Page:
The Miss NotSafe4Werk.com Contestant Interviews: Anita Procedure

From the very first week of the Miss NotSafe4Werk 2015 pageant, Anita Procedure had me giggling until I cried. Between her sheer hilarity, her vintage style, and her gorgeous singing voice, I couldn’t wait to watch her video each week. I also couldn’t wait to grill her about it all the second Chiffon suggested interviewing the contestants! I messaged Anita immediately and we caught up while she sat in her car drinking water from a 2L milk jug (hydration is key, kids).


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Courtney Conquers: Hello! Yaaaayyy!!

Anita Procedure: Hello darling! How are you!

CC: I’m good thanks, how are you?

AP: Good! I went to the 99-cent store and they had all this Halloween bullshit, so I bought it.

CC: What are you going to use it for?

AP: I don’t know yet but look! I decorated my car!

CC: CUTE!

AP: Yeah, it might be illegal to stick a tombstone to my dash but YOLO.

CC: Hey, whatever. Okay, let’s get down to business!  What made you get into drag for the first time, and what was it that kept you doing it? Fair warning: these are all double part questions because I’m only supposed to ask six, but that’s not enough.

AP: Brilliant! You just cheated a little! Hmm, what got me into drag? Well I grew up being very close to my mom and I had an older sister, so when I was a little kid they kind of put me in drag! They would put me in dresses and lipstick and stuff. I just always grew up with these female role models and was really into strong beautiful women. Once I got to be about 15 I discovered what drag was and I was like “oh, okay cool!”. I kind of just started picking things out of my mom’s closet and buying crappy wigs and it just progressed from there. I think once I started getting better at it, it kind of gained momentum and made me stick with it.

CC: So did your family always know that you did drag? Were they supportive or open to the idea?

AP:  Well, my mom and my sister have been pretty much supportive the entire way. My dad and my step mom definitely found out I do drag, I think probably from social networking. They’re pretty conservative so they were a little unsure about it for a little bit. They were confused and my step mom would ask me if I was transgendered and stuff, but after a while they actually warmed up to it. It’s not their favorite thing to talk about but they’re totally respectful of me doing it. I played Morticia Adams in the musical The Adams Family once and they both came and saw that and they were really supportive and everything, so I’ve been pretty lucky.

CC: That’s really nice to hear. So how long have you “officially” been doing drag?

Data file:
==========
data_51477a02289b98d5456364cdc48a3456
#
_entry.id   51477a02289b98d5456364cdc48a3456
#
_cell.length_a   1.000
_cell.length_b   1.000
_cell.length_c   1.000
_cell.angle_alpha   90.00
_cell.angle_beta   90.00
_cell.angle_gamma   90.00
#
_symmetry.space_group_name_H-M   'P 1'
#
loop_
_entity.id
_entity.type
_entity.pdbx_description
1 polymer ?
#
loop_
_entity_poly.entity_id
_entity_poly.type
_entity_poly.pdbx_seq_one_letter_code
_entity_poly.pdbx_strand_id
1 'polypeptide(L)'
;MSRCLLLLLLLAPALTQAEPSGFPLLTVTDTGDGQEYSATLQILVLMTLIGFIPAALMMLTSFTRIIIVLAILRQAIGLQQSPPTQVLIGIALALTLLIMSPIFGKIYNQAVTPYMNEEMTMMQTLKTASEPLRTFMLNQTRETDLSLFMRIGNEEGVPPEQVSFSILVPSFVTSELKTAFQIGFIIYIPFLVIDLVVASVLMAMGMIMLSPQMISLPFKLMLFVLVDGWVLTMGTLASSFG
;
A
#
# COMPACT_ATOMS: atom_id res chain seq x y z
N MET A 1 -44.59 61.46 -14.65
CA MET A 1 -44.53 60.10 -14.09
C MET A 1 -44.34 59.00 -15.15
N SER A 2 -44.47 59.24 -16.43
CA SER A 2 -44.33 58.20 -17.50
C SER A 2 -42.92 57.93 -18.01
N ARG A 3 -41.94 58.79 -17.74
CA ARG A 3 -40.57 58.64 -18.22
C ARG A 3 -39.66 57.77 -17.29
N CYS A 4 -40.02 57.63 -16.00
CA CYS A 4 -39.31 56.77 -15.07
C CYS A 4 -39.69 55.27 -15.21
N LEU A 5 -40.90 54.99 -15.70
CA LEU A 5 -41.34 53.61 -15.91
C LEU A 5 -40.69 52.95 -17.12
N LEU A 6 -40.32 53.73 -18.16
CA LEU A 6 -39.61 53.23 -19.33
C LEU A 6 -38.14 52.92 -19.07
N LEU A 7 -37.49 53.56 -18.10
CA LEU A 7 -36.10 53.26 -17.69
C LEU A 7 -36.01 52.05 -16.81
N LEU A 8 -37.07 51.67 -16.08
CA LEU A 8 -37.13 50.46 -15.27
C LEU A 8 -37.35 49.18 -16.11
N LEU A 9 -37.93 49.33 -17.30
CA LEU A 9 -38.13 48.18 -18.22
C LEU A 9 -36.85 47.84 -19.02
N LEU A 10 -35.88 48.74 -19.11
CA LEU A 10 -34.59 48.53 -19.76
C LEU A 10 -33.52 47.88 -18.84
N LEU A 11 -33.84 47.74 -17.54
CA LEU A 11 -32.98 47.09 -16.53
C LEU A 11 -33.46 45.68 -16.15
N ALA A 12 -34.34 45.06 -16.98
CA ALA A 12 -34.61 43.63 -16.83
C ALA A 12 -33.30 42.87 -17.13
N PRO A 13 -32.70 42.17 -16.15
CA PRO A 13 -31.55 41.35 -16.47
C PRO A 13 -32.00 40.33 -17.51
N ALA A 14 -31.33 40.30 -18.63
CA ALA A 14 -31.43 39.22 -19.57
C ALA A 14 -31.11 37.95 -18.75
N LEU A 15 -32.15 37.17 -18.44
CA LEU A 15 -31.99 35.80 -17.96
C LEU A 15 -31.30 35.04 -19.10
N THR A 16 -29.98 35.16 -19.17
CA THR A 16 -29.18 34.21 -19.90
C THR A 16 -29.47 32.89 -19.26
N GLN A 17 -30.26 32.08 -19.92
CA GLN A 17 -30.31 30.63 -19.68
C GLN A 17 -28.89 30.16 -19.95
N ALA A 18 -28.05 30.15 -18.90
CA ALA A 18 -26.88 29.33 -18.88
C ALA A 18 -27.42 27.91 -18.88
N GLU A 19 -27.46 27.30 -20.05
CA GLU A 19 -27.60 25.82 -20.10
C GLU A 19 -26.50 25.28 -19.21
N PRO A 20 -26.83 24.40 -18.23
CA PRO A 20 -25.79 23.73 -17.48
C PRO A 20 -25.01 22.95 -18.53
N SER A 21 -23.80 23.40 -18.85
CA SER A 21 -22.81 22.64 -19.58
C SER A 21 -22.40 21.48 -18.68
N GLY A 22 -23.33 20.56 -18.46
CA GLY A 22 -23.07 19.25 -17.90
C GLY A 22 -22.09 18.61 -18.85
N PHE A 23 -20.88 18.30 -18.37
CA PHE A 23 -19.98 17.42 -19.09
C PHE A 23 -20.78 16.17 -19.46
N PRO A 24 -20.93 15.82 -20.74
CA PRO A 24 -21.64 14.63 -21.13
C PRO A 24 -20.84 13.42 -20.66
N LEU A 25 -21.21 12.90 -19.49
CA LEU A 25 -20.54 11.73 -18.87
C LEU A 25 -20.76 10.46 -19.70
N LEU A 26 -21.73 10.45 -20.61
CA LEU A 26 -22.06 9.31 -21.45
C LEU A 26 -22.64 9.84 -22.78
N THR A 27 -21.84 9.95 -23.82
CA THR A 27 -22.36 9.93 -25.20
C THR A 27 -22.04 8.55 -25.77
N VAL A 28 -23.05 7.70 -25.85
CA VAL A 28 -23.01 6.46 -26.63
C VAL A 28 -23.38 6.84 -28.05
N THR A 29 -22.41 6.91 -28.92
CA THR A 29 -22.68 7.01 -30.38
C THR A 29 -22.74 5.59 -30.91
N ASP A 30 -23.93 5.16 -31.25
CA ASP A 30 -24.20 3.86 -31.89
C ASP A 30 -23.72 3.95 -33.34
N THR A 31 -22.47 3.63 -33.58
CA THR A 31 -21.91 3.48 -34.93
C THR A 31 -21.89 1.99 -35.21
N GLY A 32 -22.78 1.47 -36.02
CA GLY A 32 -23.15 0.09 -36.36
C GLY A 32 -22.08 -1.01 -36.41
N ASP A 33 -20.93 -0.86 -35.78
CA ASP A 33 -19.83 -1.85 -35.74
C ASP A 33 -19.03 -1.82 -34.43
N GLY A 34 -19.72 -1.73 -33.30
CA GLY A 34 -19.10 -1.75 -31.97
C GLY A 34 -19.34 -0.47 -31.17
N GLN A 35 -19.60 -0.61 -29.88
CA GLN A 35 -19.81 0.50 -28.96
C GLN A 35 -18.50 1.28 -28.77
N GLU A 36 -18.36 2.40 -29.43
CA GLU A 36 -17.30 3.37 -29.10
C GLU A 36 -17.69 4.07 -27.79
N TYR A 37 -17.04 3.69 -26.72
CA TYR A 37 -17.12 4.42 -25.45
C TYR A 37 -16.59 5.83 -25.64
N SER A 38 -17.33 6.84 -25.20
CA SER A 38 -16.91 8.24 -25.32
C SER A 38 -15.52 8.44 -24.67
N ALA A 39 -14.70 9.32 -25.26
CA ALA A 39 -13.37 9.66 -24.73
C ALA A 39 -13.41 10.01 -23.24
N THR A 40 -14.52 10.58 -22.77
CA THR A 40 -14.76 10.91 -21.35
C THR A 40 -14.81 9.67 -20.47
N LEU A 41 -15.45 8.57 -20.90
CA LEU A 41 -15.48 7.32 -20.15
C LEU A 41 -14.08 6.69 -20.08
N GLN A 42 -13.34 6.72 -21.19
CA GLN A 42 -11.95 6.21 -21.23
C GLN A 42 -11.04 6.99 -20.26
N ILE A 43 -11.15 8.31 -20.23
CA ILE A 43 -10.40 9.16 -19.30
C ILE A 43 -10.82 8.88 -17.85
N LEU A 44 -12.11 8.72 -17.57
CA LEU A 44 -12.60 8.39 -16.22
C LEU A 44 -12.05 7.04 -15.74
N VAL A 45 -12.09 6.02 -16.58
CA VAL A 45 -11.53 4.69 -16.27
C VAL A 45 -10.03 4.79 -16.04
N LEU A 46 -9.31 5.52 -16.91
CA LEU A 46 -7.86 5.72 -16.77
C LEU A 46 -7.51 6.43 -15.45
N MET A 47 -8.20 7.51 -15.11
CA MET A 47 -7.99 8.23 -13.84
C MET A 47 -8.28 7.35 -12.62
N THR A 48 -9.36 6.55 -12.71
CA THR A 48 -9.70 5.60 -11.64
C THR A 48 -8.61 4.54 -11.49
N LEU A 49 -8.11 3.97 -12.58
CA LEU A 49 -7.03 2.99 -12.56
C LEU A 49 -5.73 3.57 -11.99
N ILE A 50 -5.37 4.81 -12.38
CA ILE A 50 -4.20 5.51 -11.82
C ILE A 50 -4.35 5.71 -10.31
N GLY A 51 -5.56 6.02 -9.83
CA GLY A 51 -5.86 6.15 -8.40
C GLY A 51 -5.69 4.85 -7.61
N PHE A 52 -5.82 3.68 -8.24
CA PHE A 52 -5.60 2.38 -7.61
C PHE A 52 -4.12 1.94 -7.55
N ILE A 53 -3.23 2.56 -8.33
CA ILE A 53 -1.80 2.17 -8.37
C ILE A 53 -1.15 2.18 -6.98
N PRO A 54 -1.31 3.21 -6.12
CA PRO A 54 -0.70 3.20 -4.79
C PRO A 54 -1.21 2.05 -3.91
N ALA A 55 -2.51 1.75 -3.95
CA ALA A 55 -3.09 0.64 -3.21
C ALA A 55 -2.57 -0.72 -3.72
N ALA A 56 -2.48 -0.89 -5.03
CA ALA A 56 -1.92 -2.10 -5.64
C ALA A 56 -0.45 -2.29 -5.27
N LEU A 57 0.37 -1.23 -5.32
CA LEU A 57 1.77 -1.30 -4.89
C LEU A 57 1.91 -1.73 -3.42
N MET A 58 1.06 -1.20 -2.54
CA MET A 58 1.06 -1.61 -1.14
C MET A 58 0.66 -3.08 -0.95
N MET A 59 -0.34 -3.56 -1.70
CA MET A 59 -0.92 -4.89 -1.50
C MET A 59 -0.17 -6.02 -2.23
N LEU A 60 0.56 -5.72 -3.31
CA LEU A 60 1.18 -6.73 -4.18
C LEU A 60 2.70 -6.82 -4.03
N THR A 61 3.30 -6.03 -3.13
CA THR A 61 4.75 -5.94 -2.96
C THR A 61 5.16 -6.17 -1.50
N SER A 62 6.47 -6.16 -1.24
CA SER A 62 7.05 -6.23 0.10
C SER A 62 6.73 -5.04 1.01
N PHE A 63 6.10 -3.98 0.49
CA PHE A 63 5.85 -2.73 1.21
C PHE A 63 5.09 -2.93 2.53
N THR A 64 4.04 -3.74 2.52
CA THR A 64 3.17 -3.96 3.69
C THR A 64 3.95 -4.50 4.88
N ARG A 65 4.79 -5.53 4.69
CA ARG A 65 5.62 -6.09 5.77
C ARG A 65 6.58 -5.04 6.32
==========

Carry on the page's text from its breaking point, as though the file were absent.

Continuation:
AP: I always say “officially” since I was like 18. When I was 15 it was more just me playing dress up and being silly. It wasn’t really until I was 18 that I thought okay, it’s time to get out and start performing and going to clubs and, you know, stepping out!

CC: Did you have your Anita Procedure identity all the way through, or did that come a little later on?

AP: I think it didn’t really come until I started going out and sort of putting her on her feet. I don’t think that a drag persona is really something that you can just cook up in your bedroom. You have to kind of get out there and see how people respond to you.  See what kind of energy you give off and build from there. I feel like I’m just now settling into what Anita is.

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CC: Good, cause I like her. My mom loves her too, she was obsessed with all of you every week. So do you always live sing when you perform? Do you like it better when you can sing, or is it sometimes nice to have a break and just lip-sync?

AP:  I mostly only sing when I perform. That’s just kind of become my “thing” as I’m developing my brand or my character. I would never want someone to be disappointed by, like, coming to see me in a show and expecting to see the live singing drag queen and then I don’t sing. It’s also something that makes me unique so I try to hold onto it and really own it. I mean, recently I did a show where I had three numbers and I wanted to sing them all but I was running through one in the car and it just didn’t sound very good, like it just wasn’t very suit to my voice. I was with my friend and he was like “Girl, just lip-sync it. Just do it”. So I did! I sang one, lip-synced that one, and then sang another one. So I guess it is nice in that way, where you do have a little bit of freedom to say “Fuck it, I’m just going to lip-sync if I need to”. I try to stay true to who I am.